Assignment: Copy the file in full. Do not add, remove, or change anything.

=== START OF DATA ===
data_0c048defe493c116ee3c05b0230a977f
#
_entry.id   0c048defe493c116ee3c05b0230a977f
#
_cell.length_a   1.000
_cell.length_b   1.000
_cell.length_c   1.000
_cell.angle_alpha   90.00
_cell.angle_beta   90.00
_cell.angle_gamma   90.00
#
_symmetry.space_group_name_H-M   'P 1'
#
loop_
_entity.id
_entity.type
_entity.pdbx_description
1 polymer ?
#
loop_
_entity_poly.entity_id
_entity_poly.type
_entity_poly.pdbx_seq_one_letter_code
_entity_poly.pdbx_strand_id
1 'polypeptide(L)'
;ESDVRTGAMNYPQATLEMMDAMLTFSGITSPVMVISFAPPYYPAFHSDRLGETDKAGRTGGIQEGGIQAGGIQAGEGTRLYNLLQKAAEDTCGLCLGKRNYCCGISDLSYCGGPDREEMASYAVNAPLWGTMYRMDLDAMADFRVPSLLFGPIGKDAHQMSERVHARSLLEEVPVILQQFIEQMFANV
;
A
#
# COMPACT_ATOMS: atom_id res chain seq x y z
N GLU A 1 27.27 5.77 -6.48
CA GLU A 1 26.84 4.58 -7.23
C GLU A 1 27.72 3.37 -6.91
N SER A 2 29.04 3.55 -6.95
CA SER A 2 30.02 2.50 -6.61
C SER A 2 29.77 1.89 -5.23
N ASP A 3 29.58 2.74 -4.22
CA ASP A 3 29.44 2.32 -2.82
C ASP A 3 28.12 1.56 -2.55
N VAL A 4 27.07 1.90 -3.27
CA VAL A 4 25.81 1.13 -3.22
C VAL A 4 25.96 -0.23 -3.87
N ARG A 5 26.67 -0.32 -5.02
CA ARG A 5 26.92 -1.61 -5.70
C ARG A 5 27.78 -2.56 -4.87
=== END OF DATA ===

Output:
data_0c048defe493c116ee3c05b0230a977f
#
_entry.id   0c048defe493c116ee3c05b0230a977f
#
_cell.length_a   1.000
_cell.length_b   1.000
_cell.length_c   1.000
_cell.angle_alpha   90.00
_cell.angle_beta   90.00
_cell.angle_gamma   90.00
#
_symmetry.space_group_name_H-M   'P 1'
#
loop_
_entity.id
_entity.type
_entity.pdbx_description
1 polymer ?
#
loop_
_entity_poly.entity_id
_entity_poly.type
_entity_poly.pdbx_seq_one_letter_code
_entity_poly.pdbx_strand_id
1 'polypeptide(L)'
;ESDVRTGAMNYPQATLEMMDAMLTFSGITSPVMVISFAPPYYPAFHSDRLGETDKAGRTGGIQEGGIQAGGIQAGEGTRLYNLLQKAAEDTCGLCLGKRNYCCGISDLSYCGGPDREEMASYAVNAPLWGTMYRMDLDAMADFRVPSLLFGPIGKDAHQMSERVHARSLLEEVPVILQQFIEQMFANV
;
A
#
# COMPACT_ATOMS: atom_id res chain seq x y z
N GLU A 1 27.27 5.77 -6.48
CA GLU A 1 26.84 4.58 -7.23
C GLU A 1 27.72 3.37 -6.91
N SER A 2 29.04 3.55 -6.95
CA SER A 2 30.02 2.50 -6.61
C SER A 2 29.77 1.89 -5.23
N ASP A 3 29.58 2.74 -4.22
CA ASP A 3 29.44 2.32 -2.82
C ASP A 3 28.12 1.56 -2.55
N VAL A 4 27.07 1.90 -3.27
CA VAL A 4 25.81 1.13 -3.22
C VAL A 4 25.96 -0.23 -3.87
N ARG A 5 26.67 -0.32 -5.02
CA ARG A 5 26.92 -1.61 -5.70
C ARG A 5 27.78 -2.56 -4.87